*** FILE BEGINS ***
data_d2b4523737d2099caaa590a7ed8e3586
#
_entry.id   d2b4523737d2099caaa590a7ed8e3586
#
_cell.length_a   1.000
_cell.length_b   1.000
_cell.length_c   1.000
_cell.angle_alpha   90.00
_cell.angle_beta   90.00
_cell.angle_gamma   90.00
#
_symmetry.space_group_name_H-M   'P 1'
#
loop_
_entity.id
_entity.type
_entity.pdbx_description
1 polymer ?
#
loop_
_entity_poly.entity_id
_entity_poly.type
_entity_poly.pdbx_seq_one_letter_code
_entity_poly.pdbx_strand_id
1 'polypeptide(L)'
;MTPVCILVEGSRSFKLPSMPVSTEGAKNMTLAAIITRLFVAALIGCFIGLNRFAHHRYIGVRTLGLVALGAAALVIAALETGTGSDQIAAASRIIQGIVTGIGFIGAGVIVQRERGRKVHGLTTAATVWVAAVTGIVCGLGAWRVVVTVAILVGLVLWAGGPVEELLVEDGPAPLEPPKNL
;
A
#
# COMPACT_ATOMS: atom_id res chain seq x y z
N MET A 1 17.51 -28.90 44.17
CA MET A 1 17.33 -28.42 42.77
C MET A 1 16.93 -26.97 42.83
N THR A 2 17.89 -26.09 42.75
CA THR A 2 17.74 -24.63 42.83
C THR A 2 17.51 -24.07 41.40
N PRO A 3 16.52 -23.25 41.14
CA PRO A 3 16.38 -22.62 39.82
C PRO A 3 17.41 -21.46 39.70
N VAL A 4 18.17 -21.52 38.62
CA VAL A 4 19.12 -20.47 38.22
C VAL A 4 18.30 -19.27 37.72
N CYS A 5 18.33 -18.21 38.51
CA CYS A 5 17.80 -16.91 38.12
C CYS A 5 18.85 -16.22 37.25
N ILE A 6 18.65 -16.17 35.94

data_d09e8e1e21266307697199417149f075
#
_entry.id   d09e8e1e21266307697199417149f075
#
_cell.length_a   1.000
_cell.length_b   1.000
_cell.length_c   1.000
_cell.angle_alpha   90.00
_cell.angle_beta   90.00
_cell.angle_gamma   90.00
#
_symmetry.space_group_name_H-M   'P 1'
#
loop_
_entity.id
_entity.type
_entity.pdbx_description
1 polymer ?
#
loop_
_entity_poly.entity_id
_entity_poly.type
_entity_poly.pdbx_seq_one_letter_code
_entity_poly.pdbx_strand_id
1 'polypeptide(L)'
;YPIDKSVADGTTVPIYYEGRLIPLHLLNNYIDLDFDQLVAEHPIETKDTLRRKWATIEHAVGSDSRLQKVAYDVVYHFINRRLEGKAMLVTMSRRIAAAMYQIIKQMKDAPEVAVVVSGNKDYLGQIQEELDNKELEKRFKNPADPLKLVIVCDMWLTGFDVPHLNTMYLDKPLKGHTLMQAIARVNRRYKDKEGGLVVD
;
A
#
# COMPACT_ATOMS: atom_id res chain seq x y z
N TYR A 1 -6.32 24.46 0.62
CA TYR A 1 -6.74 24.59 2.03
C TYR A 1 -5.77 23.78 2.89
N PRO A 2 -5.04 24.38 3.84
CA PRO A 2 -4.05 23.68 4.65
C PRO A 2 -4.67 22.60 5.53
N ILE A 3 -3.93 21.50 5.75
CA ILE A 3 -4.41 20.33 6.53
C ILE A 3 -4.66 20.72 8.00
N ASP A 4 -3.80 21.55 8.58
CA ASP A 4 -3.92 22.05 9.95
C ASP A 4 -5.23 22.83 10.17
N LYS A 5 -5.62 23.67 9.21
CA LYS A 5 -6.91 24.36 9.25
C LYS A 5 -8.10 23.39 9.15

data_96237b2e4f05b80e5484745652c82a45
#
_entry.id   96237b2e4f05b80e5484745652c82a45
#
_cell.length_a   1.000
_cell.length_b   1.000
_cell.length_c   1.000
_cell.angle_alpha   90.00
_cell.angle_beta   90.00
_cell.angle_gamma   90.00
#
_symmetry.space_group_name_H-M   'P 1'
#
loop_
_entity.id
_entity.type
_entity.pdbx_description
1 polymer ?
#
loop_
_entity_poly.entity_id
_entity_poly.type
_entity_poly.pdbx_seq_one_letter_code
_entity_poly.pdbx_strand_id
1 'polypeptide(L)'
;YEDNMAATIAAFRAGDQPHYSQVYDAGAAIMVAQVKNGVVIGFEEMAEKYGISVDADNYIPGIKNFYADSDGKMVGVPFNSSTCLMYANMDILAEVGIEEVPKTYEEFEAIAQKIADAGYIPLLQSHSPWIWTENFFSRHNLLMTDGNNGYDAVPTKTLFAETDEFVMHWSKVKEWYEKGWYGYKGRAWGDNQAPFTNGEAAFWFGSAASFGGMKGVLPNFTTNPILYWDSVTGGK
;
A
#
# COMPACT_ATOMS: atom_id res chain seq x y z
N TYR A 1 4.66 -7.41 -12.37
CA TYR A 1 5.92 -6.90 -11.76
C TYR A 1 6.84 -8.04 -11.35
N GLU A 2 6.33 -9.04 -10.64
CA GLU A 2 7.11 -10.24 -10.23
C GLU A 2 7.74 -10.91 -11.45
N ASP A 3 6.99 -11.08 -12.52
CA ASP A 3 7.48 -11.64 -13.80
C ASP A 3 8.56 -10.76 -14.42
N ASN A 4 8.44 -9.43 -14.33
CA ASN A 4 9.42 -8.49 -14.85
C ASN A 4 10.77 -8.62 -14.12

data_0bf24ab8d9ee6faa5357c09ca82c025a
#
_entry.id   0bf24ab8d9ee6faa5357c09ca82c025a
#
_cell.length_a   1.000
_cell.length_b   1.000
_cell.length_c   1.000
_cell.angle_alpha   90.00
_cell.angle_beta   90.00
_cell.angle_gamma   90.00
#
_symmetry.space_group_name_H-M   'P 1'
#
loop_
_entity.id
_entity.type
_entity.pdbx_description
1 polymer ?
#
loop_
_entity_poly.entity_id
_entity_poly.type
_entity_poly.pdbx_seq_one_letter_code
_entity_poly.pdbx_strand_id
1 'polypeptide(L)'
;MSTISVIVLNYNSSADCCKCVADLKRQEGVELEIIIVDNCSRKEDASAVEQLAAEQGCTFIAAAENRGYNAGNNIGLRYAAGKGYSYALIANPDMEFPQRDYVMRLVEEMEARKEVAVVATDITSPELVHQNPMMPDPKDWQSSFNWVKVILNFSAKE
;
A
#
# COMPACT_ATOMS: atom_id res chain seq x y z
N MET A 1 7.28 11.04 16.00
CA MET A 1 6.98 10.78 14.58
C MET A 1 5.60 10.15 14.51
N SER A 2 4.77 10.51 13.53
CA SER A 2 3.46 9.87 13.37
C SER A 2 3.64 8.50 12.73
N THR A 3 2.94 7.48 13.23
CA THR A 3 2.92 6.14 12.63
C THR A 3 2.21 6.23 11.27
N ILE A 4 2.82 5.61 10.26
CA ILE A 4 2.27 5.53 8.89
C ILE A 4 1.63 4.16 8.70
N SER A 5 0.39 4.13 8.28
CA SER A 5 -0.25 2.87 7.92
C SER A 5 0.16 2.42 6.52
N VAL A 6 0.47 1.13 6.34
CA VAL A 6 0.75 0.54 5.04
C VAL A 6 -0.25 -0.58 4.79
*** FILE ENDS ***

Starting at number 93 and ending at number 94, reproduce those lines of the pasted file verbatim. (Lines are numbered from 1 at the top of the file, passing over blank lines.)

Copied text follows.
#
_entry.id   96237b2e4f05b80e5484745652c82a45